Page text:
The devastating impact of global warming that threatens humanity is a pushback from Nature under assault, U.N. chief Antonio Guterres warned Sunday ahead of a key climate conference.
"For many decades the human species has been at war with the planet, and now the planet is fighting back," he said, decrying the "utterly inadequate" efforts of the world's major economies to curb carbon pollution. "We must stop our war against nature, and science tells us we can do it."
Guterres flagged a U.N. report to be released in a few days confirming the last five years are the warmest on record, with 2019 likely to be the second hottest ever.
"Climate-related disasters are becoming more frequent, more deadly, more destructive," he said on the eve of the 196-nation COP25 climate change talks in Madrid.
Every year, air pollution associated with climate change kills seven million people, he noted, adding that human health and food security are at risk.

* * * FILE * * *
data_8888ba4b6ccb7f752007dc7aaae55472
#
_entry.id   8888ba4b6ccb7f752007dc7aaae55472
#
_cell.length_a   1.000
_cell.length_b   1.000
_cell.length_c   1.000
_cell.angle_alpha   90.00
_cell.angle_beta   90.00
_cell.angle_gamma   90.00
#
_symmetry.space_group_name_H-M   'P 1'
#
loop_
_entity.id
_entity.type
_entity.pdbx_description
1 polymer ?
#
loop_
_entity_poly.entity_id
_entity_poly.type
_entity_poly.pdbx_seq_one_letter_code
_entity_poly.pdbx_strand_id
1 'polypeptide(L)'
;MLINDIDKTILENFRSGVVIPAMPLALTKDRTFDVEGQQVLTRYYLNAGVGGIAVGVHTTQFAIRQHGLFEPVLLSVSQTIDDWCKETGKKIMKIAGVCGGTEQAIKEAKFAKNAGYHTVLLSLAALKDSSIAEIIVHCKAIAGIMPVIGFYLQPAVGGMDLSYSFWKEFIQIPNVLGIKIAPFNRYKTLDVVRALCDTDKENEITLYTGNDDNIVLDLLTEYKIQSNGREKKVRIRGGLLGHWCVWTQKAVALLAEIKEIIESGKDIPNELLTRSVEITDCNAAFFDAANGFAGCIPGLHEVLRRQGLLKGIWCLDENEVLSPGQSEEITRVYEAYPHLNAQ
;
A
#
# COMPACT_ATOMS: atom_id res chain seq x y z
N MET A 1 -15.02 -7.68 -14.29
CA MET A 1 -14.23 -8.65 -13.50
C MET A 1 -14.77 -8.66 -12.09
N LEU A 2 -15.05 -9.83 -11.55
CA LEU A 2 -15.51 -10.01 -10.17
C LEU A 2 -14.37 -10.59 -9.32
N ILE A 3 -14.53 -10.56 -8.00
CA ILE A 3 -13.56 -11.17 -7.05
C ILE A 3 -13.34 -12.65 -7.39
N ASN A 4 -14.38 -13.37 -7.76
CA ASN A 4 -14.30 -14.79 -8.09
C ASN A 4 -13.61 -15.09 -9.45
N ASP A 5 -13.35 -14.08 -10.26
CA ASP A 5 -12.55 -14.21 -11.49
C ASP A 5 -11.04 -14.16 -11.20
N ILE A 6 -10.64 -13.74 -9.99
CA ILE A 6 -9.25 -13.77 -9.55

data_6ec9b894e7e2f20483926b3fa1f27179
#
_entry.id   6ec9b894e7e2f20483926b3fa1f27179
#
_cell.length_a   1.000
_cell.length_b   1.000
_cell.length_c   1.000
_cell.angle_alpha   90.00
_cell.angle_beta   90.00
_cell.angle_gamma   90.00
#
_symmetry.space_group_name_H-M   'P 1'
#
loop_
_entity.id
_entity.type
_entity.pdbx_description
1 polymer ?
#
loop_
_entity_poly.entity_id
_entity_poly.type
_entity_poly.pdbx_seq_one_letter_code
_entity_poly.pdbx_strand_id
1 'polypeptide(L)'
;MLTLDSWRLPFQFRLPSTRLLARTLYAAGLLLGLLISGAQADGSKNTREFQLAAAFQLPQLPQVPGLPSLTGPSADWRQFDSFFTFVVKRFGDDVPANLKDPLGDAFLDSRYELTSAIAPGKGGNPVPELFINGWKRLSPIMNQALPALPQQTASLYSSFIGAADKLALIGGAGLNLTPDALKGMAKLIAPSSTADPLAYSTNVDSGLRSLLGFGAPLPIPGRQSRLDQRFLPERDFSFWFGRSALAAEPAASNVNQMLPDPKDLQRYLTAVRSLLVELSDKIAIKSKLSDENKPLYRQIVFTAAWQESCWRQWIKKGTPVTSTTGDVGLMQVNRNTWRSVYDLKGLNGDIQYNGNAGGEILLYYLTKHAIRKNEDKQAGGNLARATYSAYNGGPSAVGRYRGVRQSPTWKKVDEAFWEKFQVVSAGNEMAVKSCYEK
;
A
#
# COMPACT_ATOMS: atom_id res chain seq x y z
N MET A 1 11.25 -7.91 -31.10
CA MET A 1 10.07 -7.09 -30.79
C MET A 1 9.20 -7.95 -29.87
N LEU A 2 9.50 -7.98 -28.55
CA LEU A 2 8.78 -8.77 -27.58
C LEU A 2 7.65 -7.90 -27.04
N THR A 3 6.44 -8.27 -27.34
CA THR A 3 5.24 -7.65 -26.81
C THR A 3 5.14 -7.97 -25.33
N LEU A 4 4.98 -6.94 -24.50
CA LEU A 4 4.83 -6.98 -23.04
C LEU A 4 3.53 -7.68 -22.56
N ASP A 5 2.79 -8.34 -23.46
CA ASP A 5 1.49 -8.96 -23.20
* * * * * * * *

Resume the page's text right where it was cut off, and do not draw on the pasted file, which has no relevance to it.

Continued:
The U.N. chief's comments were clearly aimed at the handful of countries responsible for more than half of global greenhouse gas emissions, though he did not call them out by name.
President Donald Trump has set in motion the process that would see the United States withdraw from the Paris deal by the end of the year, and other major emitters -- China, India, Russia and Brazil -- have given scant indication that they will deepen their commitments.
Guterres singled out the European Union as playing a constructive role, saying the 28-nation bloc could help lead the way towards a net-zero global economy by 2050.
The Paris Agreement calls for capping global warming at under two degrees Celsius, and 1.5C if feasible.
But current national pledges -- if carried out -- would see global temperatures rise by at least 3C, a recipe for human misery, according to scientists.
Despite growing public pressure, the 12-day negotiating session is likely to remain technical in nature, focused on finalizing the "rulebook" for the Paris Agreement, which becomes operation at the end of next year.
Climate change is no longer a long-term problem, Guterres said.
"We are confronted now with a global climate crisis and the point of no return is no longer over the horizon -- it is in sight and hurtling towards us."